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jQuery document.ready in Vanilla JavaScript

Using vanilla JavaScript with no jQuery, the simplest way to check if the document is ‘ready’ to be manipulated is using the DOMContentLoaded event:

document.addEventListener('DOMContentLoaded', function () { // do something here ... }, false);
Code language: JavaScript (javascript)

You can also use a named function instead of an anonymous function:

document.addEventListener('DOMContentLoaded', doSomething, false); function doSomething () { // code here... }
Code language: JavaScript (javascript)

The vanilla JavaScript DOMContentLoaded event is fired when the DOM is ready, but there could still be resources that are being loaded (e.g. images, external stylesheets, etc). If you want to instead start manipulating elements when the full page has loaded, you can use the load event. But note that this event needs to attach the event to the window instead of the document (the document doesn’t have a load event):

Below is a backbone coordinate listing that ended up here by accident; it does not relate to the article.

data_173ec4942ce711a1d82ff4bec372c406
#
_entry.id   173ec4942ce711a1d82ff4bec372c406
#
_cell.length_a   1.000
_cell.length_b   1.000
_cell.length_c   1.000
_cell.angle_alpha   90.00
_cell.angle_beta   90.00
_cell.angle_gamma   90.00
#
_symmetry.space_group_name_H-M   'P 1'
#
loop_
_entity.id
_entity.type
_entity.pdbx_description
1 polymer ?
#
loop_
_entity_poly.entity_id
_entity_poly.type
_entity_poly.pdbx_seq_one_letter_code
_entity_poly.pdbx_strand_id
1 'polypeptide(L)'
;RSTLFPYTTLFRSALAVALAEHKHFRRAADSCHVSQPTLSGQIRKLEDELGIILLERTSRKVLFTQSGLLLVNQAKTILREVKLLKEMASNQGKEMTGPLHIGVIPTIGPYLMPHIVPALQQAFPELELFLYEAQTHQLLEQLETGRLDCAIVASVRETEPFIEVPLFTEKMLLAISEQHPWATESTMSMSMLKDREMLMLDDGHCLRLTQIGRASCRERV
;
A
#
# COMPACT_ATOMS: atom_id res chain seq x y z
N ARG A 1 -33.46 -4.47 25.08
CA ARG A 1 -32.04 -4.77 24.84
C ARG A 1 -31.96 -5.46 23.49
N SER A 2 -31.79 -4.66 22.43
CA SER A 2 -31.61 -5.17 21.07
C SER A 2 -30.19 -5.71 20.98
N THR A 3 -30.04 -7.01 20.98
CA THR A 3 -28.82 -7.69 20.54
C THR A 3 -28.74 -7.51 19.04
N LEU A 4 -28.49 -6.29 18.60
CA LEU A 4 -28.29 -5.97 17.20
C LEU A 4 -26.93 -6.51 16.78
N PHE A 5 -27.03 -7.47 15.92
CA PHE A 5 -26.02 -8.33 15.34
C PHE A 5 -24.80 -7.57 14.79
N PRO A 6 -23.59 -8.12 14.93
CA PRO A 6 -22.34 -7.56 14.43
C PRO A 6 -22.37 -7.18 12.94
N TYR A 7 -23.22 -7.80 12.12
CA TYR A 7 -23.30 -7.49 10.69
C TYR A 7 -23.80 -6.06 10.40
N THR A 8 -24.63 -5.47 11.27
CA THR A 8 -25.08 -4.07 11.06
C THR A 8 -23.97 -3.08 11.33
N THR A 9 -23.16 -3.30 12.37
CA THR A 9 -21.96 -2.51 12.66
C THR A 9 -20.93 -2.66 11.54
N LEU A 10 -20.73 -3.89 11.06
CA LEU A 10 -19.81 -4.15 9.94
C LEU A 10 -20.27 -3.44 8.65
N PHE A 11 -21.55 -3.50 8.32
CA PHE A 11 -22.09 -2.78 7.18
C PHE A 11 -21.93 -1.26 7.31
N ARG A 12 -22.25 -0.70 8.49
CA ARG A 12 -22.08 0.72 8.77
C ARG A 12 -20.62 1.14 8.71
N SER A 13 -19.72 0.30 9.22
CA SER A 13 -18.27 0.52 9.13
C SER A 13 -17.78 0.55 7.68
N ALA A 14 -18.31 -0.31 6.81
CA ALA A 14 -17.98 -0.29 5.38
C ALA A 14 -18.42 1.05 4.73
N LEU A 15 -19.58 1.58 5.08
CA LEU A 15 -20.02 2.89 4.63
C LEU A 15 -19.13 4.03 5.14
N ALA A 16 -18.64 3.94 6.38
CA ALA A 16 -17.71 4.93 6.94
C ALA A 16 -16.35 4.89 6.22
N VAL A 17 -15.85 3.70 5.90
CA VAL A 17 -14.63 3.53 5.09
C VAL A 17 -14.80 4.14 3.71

window.addEventListener('load', function () { // do something here ... }, false);
Code language: JavaScript (javascript)

One of the above should suffice to allow you to do a jQuery-like $(document).ready() in all modern browsers with plain JavaScript. But if you want support going back to old browsers, including IE9, you can use the following:

function ready(fn) { if (document.readyState !== 'loading'){ fn(); } else { document.addEventListener('DOMContentLoaded', fn); } } ready(function () { // do something here... });
Code language: JavaScript (javascript)

Finally, if you want even older browser support, including IE8 and below, you would need to do something like this (which also works in modern browsers):

document.onreadystatechange = function () { if (document.readyState === "interactive") { // do something here... } };
Code language: JavaScript (javascript)
Note: To the best of our knowledge, the information above and the snippet are accurate and up to date. However, in case you notice something wrong, please report snippet or leave a comment below.
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